The Gray Fossil Site and Museum at ten years
The tenth anniversary of the opening of the Museum finds it a mature institution with extensive public outreach and a history of contributions within the field of vertebrate paleontology and other disciplines. Many local students, and volunteers of all ages are employed.
Overview of the present excavation area. The "Mastodon Pit" is currently being excavated on the right. The yellowish material, weathered Gray Site clays, yields poorly preserved mastodon material. In some cases there is little remaining outside of tooth enamel. The middle left structure used to cover the "Rhino Pit"
A closer look at the active part of the excavation. Yellow is Mastodon remains, blue is any other fossil material. The mastodon remains appear to be concentrated around the angular boulders of the dense dolomitic country rock, however any causitive relation may be difficult to establish.
All excavated material is bagged and screened by a large volunteer staff in water filled basins using specially designed and manufactured screening boxes. Anything too large to pass through a window-screen sized mesh is examined and later picked through with a binocular microscope in the laboratory. A multitude of small bones and fragments are recovered. Small polished stones interpreted to be gastroliths from birds have also been found.
Laboratory from the perspective of the public viewing area. The long picture window overlooks the fossil dig.
Plaster jacket holding a very elongate mastodon skull moved to the laboratory. In life the tusks were attached to the far end. There is a gray tooth visible sticking out near the far right edge.
The laboratory area during a tour, with a volunteer working. Note the huge mastodon mandible partly concealed behind the light supports. See below.
A view of the mandible. The white areas are held together by Butvar and webbing.
Reconstruction of a partial mastodon foot.
View from public window into the specimen storage room, which is adjacent to the laboratory. A few of the objects left lying out are below.
Partial tapir skull, reconstructed with Butvar.
Mastodon tooth, primarily the enamel.
Very weathered mastodon tooth enamel, recovered from oxidized portions of the clay, and reconstructed. These fragments document the presence of multiple individuals.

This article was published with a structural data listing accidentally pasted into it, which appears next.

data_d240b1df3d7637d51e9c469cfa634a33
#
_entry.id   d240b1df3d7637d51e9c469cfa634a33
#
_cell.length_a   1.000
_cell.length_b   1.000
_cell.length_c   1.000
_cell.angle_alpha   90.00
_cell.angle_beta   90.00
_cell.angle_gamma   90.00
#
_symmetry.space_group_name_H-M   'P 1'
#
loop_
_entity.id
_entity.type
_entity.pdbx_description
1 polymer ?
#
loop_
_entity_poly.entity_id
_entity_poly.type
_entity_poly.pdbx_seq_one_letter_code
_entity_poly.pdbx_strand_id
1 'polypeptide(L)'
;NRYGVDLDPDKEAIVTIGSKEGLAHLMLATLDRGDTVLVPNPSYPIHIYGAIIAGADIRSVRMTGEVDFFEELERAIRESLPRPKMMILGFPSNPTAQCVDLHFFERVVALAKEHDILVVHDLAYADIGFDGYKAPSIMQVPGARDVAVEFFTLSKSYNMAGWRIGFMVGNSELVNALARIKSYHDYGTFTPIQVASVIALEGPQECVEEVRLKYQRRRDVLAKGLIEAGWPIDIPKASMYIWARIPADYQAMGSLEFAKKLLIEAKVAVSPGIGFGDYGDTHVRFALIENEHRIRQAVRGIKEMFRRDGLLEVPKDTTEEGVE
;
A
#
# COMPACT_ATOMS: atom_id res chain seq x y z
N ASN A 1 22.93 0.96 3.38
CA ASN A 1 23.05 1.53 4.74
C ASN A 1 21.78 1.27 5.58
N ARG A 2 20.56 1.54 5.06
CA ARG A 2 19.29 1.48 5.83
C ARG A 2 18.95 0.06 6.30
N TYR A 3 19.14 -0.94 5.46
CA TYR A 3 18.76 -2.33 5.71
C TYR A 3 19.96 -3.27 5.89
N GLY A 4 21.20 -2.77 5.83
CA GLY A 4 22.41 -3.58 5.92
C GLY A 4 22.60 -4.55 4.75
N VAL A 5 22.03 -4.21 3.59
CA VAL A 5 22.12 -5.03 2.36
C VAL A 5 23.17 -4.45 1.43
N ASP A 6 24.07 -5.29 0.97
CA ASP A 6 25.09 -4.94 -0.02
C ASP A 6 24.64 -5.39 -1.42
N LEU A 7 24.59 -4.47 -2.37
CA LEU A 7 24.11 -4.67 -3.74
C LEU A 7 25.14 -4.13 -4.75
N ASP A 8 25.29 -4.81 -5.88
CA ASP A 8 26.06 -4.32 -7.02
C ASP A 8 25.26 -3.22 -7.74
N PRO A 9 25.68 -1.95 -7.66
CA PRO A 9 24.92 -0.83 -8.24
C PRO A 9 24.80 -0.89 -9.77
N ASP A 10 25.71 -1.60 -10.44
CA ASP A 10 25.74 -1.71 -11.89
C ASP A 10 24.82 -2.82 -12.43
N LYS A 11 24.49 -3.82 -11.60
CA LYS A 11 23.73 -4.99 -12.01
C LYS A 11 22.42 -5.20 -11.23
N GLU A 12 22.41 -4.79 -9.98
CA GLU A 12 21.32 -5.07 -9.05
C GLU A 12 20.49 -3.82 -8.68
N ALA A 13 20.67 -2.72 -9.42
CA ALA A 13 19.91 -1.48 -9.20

Partial alligator skull.
The public display area features a cavernous walk-through display, interestingly lit to suggest a forested environment, and featuring skeletal reconstructions of the fauna at the time the Gray Site animal trap was functioning.
Another view with the muddy-swampy ground. The public galery presentation then continues, transitioning to the more recent geological past (not shown).
It also features a "laboratory" allowing kids access at close quarters to the painstaking work of exposing and reconstructing fossil material.
The museum also curates fossils from the excavations at Saltville, Virginia, which are much more recent geologically.
The Saltville site has been known about for over two centuries and systematically dug for over a hundred years. Within a meter or so of the surface, there is a lower level of angular gravels that contains disarticulated remains. This is overlain by sands, and then clays containing more pristine fossil material, some of which has been found to preserve useful DNA. Please see https://en.wikipedia.org/wiki/Saltville_(archaeological_site) for more information. The site has also been interpreted as a pre-Clovis archaeological site, but this is now being disputed. See https://gsa.confex.com/gsa/2018SE/meetingapp.cgi/Paper/313182 for findings from the most current digs.
The new Conference Center annex.
A fountain / water feature featuring turtles, alligators, and bas reliefs by General Shales resident brick sculptor, Johnny Hagerman.
Rock garden with rock specimens of general geologic interest.